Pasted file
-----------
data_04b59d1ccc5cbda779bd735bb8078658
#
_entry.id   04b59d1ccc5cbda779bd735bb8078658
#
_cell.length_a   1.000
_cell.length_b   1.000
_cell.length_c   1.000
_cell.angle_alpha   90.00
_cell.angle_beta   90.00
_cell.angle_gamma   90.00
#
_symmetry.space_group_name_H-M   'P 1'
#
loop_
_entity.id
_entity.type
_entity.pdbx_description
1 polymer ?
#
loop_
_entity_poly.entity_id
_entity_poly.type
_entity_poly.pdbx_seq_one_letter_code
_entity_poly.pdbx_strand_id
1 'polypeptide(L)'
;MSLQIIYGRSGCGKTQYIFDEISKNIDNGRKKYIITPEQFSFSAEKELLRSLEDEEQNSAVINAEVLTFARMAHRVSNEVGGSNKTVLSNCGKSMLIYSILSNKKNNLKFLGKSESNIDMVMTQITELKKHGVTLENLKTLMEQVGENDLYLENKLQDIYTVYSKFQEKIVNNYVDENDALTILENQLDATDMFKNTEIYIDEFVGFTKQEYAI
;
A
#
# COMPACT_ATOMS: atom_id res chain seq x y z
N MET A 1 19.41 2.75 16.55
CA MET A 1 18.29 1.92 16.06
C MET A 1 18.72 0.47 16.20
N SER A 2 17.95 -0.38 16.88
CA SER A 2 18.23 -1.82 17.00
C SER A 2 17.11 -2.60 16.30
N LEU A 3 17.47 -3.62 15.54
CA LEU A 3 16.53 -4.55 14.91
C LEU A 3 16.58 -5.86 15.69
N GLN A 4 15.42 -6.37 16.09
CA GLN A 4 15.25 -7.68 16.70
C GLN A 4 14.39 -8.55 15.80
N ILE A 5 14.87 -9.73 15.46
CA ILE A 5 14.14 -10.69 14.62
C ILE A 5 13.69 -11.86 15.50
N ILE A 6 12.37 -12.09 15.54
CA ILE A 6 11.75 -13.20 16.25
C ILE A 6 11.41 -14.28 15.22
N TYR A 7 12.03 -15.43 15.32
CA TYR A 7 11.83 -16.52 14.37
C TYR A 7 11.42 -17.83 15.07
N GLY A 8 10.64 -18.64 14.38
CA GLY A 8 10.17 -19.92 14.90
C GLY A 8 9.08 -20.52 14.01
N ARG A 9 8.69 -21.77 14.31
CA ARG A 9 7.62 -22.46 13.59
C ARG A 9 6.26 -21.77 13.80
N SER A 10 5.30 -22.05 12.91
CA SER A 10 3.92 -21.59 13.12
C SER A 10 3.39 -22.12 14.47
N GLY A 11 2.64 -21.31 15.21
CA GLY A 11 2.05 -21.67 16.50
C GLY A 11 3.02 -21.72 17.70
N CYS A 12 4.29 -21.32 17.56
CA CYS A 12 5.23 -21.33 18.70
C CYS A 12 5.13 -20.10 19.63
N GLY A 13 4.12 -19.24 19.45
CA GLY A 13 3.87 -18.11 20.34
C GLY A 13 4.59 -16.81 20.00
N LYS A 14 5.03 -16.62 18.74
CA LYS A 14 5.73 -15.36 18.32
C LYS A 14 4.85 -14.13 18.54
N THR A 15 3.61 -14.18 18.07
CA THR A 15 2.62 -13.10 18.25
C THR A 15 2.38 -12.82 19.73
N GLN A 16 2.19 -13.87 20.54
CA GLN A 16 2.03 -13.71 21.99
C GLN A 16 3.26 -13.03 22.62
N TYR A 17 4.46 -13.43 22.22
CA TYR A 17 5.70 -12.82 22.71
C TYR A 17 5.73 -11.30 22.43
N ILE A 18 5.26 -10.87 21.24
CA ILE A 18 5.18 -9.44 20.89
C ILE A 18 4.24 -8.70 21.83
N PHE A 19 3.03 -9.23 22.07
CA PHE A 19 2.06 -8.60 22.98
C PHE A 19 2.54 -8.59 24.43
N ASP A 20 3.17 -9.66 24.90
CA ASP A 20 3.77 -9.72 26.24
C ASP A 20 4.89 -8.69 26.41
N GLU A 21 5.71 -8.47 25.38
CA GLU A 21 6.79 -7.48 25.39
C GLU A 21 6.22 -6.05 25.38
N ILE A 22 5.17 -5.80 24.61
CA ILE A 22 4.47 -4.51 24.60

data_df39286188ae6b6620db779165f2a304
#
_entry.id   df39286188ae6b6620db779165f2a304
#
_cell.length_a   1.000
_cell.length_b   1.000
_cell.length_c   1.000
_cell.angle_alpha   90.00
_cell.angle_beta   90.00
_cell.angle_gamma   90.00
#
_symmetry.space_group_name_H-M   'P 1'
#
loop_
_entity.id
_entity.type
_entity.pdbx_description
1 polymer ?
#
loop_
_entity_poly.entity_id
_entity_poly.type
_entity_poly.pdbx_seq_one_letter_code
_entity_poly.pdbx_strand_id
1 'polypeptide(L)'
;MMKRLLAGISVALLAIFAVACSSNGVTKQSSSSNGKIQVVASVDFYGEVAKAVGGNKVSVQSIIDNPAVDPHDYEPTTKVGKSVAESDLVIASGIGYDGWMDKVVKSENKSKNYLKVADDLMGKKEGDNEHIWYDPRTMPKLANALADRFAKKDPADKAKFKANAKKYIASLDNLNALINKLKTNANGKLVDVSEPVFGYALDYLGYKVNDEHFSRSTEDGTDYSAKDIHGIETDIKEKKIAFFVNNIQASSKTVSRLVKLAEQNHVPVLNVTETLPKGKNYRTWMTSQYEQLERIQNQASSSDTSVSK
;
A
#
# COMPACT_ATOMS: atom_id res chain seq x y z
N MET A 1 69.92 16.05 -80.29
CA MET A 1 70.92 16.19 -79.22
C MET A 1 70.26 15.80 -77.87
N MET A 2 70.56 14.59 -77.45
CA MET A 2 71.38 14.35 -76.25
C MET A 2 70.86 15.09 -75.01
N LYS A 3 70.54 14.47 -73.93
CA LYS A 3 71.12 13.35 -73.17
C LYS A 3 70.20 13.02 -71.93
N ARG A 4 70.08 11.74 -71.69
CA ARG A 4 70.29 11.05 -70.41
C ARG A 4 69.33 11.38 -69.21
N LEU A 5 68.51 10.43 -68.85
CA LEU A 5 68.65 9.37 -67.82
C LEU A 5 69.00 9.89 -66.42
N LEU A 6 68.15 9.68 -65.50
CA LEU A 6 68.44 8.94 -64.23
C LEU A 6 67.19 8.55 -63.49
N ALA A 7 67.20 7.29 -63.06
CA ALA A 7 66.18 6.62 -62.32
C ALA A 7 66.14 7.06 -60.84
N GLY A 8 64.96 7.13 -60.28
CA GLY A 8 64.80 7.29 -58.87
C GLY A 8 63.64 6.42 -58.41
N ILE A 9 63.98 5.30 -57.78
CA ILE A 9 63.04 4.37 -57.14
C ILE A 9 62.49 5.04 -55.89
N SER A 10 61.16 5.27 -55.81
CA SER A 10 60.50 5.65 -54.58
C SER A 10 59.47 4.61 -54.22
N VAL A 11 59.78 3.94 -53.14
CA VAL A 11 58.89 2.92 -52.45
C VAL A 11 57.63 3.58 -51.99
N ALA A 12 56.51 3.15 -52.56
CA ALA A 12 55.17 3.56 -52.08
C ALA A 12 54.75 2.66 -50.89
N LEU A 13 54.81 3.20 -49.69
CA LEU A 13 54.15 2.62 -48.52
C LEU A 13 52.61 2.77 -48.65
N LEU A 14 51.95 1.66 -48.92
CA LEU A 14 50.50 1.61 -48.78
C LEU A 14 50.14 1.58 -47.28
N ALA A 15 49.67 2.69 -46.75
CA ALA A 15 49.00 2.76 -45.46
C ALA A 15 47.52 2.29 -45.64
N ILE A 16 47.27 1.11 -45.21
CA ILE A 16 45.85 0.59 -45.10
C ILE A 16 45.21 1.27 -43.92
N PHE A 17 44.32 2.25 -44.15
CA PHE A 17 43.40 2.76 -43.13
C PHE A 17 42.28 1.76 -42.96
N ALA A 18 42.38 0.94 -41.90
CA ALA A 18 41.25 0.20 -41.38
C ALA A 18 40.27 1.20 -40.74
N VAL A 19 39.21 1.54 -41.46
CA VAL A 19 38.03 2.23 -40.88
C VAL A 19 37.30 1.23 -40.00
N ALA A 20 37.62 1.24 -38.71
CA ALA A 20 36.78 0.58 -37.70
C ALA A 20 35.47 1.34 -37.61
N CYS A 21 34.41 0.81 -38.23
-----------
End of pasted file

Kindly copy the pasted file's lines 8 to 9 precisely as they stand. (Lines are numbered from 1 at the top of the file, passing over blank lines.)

_cell.angle_alpha   90.00
_cell.angle_beta   90.00